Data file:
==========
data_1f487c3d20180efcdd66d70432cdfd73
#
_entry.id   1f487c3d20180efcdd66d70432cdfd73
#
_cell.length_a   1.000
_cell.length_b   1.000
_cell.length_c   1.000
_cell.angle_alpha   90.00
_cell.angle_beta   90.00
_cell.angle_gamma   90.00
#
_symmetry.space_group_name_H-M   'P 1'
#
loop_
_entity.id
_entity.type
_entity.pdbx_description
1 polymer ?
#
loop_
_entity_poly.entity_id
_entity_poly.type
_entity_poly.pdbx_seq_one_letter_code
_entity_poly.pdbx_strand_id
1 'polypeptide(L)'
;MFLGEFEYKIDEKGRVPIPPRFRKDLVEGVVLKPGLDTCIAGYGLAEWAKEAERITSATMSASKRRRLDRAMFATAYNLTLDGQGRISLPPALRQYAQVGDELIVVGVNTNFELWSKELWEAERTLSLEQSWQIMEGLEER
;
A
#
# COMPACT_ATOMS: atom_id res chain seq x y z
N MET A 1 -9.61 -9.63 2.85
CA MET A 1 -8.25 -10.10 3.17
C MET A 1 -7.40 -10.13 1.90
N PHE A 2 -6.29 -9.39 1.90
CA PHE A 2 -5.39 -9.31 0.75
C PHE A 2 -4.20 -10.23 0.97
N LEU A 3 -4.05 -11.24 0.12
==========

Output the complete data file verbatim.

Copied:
data_1f487c3d20180efcdd66d70432cdfd73
#
_entry.id   1f487c3d20180efcdd66d70432cdfd73
#
_cell.length_a   1.000
_cell.length_b   1.000
_cell.length_c   1.000
_cell.angle_alpha   90.00
_cell.angle_beta   90.00
_cell.angle_gamma   90.00
#
_symmetry.space_group_name_H-M   'P 1'
#
loop_
_entity.id
_entity.type
_entity.pdbx_description
1 polymer ?
#
loop_
_entity_poly.entity_id
_entity_poly.type
_entity_poly.pdbx_seq_one_letter_code
_entity_poly.pdbx_strand_id
1 'polypeptide(L)'
;MFLGEFEYKIDEKGRVPIPPRFRKDLVEGVVLKPGLDTCIAGYGLAEWAKEAERITSATMSASKRRRLDRAMFATAYNLTLDGQGRISLPPALRQYAQVGDELIVVGVNTNFELWSKELWEAERTLSLEQSWQIMEGLEER
;
A
#
# COMPACT_ATOMS: atom_id res chain seq x y z
N MET A 1 -9.61 -9.63 2.85
CA MET A 1 -8.25 -10.10 3.17
C MET A 1 -7.40 -10.13 1.90
N PHE A 2 -6.29 -9.39 1.90
CA PHE A 2 -5.39 -9.31 0.75
C PHE A 2 -4.20 -10.23 0.97
N LEU A 3 -4.05 -11.24 0.12